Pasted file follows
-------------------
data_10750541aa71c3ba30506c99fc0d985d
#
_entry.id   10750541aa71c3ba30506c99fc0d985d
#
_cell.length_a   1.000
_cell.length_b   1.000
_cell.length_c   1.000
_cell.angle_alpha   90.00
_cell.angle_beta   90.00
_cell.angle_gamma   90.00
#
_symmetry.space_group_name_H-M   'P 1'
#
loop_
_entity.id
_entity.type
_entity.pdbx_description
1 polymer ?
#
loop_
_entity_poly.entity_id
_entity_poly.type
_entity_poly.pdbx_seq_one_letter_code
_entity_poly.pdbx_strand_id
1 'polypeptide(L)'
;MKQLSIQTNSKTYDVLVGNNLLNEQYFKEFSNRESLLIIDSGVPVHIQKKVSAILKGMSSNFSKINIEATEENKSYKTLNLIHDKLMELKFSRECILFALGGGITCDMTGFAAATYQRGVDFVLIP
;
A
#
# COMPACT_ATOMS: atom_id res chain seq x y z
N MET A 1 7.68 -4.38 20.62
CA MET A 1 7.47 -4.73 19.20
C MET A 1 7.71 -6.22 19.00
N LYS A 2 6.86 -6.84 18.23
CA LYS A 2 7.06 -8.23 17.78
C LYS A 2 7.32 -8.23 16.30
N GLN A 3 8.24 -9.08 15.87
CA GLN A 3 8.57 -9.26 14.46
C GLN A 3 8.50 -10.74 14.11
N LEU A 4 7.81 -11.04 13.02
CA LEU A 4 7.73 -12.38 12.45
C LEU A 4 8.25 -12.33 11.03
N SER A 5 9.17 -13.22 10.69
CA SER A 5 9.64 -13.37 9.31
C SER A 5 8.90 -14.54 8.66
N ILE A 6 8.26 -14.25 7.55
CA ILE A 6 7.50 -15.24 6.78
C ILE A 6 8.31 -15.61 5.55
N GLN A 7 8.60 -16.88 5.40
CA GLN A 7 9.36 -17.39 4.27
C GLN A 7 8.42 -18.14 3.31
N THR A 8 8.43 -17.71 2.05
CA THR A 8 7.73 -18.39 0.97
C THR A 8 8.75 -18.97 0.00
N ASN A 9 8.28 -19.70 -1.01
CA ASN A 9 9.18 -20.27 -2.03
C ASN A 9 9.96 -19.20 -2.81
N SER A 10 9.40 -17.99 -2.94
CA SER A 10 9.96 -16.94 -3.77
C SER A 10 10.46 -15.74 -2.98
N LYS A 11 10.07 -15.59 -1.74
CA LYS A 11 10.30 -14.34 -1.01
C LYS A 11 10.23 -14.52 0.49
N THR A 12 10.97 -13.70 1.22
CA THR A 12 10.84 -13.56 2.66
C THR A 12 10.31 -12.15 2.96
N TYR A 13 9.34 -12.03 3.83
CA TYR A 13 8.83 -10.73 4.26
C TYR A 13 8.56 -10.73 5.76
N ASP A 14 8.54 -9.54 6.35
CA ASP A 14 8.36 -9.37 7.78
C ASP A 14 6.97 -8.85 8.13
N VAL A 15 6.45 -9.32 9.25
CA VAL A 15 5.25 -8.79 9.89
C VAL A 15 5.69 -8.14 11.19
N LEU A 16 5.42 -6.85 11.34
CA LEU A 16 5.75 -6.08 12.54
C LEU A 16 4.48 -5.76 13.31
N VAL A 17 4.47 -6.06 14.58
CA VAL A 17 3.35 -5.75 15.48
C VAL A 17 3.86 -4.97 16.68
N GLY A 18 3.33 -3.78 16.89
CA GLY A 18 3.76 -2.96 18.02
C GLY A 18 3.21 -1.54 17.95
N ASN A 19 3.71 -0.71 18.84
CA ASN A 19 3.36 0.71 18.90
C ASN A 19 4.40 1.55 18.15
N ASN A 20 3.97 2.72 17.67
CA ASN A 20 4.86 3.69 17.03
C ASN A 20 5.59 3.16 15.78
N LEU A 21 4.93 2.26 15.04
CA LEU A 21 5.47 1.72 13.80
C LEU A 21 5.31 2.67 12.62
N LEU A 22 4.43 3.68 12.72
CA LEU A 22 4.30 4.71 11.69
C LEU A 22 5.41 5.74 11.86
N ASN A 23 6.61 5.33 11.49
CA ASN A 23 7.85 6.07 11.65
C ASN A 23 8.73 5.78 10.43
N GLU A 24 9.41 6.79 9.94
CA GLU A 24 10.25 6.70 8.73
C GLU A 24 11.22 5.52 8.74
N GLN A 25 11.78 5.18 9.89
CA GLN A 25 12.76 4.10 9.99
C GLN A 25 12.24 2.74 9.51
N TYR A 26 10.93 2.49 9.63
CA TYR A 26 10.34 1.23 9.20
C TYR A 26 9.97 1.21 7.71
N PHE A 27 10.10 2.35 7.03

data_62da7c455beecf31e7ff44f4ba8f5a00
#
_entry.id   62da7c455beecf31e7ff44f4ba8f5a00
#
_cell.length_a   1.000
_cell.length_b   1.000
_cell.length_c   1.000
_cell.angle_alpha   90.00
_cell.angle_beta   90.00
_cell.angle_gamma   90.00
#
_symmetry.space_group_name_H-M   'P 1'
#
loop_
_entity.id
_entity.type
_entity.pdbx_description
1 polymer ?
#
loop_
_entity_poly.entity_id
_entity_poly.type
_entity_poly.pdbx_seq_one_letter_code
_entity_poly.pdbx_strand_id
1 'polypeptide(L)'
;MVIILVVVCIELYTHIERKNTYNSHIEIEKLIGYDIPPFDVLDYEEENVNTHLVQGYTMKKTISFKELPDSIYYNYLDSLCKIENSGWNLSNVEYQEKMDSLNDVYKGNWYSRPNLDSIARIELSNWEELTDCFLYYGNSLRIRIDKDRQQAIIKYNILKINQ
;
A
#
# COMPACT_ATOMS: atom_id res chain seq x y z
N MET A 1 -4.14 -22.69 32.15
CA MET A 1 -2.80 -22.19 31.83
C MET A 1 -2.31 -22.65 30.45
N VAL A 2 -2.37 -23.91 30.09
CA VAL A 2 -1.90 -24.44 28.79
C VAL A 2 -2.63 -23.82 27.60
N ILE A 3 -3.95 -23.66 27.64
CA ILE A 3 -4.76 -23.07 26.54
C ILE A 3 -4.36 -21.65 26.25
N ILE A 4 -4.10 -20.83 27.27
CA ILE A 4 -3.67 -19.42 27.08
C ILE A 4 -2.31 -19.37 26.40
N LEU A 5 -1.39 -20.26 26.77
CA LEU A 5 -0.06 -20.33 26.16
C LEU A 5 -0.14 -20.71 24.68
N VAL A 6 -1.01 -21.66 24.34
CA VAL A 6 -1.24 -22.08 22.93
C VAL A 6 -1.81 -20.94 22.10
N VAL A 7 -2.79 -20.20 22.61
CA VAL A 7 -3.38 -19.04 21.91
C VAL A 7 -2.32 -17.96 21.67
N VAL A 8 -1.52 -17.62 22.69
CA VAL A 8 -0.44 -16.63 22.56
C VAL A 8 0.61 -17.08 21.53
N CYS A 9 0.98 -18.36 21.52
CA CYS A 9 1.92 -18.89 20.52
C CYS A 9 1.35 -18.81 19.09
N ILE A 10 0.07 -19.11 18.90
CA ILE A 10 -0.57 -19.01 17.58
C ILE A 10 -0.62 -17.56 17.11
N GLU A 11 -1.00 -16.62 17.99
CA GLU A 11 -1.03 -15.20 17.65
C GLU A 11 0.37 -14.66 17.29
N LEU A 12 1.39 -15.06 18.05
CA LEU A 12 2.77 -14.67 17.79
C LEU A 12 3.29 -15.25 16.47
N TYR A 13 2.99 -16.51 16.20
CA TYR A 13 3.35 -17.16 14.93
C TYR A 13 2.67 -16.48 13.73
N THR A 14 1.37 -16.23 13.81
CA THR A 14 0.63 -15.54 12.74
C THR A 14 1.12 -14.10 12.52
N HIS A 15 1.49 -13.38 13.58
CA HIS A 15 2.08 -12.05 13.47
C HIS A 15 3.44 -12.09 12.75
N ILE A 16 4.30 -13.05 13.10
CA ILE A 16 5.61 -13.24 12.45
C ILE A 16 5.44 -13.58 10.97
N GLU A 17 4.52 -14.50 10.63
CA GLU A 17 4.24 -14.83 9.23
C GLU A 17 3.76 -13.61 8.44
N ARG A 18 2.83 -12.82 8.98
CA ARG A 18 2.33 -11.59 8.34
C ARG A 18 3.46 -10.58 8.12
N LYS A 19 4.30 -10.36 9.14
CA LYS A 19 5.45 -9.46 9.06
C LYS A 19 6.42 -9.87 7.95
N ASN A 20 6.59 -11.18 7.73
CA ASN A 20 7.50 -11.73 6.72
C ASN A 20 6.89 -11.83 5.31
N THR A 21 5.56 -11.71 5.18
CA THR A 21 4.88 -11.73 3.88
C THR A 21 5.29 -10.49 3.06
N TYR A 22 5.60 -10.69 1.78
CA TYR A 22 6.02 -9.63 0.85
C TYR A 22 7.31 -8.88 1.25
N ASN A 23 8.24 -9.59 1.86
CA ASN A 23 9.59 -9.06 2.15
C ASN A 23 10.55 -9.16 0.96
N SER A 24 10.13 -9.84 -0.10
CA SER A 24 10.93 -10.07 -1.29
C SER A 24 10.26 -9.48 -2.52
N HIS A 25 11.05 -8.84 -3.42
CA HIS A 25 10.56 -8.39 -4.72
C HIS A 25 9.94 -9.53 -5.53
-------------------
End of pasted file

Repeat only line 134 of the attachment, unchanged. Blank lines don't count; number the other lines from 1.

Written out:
1 'polypeptide(L)'